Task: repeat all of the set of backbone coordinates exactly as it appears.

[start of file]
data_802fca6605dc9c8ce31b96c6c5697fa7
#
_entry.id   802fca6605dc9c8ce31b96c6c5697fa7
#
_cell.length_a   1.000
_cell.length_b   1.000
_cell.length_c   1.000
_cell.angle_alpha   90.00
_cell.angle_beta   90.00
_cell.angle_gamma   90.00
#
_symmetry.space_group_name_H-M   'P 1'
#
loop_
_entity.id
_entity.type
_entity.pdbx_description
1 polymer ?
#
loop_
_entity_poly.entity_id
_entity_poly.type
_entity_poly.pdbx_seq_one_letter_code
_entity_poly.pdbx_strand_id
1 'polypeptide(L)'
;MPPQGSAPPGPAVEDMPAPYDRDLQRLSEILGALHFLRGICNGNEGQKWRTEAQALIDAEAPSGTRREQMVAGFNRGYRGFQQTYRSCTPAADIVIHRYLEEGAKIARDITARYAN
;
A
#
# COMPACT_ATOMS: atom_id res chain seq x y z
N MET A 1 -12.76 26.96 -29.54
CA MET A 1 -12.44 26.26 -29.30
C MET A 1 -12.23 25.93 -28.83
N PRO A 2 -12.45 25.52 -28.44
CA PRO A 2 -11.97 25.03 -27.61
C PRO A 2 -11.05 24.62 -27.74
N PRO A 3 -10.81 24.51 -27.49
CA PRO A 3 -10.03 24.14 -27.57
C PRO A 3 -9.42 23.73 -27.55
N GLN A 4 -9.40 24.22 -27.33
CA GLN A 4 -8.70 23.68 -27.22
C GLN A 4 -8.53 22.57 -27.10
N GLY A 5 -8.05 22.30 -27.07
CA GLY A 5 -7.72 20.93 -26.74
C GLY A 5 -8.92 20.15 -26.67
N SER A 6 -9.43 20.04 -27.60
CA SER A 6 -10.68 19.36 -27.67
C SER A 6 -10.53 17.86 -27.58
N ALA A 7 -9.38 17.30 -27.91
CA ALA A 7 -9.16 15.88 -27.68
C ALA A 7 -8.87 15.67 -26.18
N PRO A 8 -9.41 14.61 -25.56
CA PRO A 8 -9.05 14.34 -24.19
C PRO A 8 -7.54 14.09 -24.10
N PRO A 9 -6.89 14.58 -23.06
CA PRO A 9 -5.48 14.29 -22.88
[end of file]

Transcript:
data_802fca6605dc9c8ce31b96c6c5697fa7
#
_entry.id   802fca6605dc9c8ce31b96c6c5697fa7
#
_cell.length_a   1.000
_cell.length_b   1.000
_cell.length_c   1.000
_cell.angle_alpha   90.00
_cell.angle_beta   90.00
_cell.angle_gamma   90.00
#
_symmetry.space_group_name_H-M   'P 1'
#
loop_
_entity.id
_entity.type
_entity.pdbx_description
1 polymer ?
#
loop_
_entity_poly.entity_id
_entity_poly.type
_entity_poly.pdbx_seq_one_letter_code
_entity_poly.pdbx_strand_id
1 'polypeptide(L)'
;MPPQGSAPPGPAVEDMPAPYDRDLQRLSEILGALHFLRGICNGNEGQKWRTEAQALIDAEAPSGTRREQMVAGFNRGYRGFQQTYRSCTPAADIVIHRYLEEGAKIARDITARYAN
;
A
#
# COMPACT_ATOMS: atom_id res chain seq x y z
N MET A 1 -12.76 26.96 -29.54
CA MET A 1 -12.44 26.26 -29.30
C MET A 1 -12.23 25.93 -28.83
N PRO A 2 -12.45 25.52 -28.44
CA PRO A 2 -11.97 25.03 -27.61
C PRO A 2 -11.05 24.62 -27.74
N PRO A 3 -10.81 24.51 -27.49
CA PRO A 3 -10.03 24.14 -27.57
C PRO A 3 -9.42 23.73 -27.55
N GLN A 4 -9.40 24.22 -27.33
CA GLN A 4 -8.70 23.68 -27.22
C GLN A 4 -8.53 22.57 -27.10
N GLY A 5 -8.05 22.30 -27.07
CA GLY A 5 -7.72 20.93 -26.74
C GLY A 5 -8.92 20.15 -26.67
N SER A 6 -9.43 20.04 -27.60
CA SER A 6 -10.68 19.36 -27.67
C SER A 6 -10.53 17.86 -27.58
N ALA A 7 -9.38 17.30 -27.91
CA ALA A 7 -9.16 15.88 -27.68
C ALA A 7 -8.87 15.67 -26.18
N PRO A 8 -9.41 14.61 -25.56
CA PRO A 8 -9.05 14.34 -24.19
C PRO A 8 -7.54 14.09 -24.10
N PRO A 9 -6.89 14.58 -23.06
CA PRO A 9 -5.48 14.29 -22.88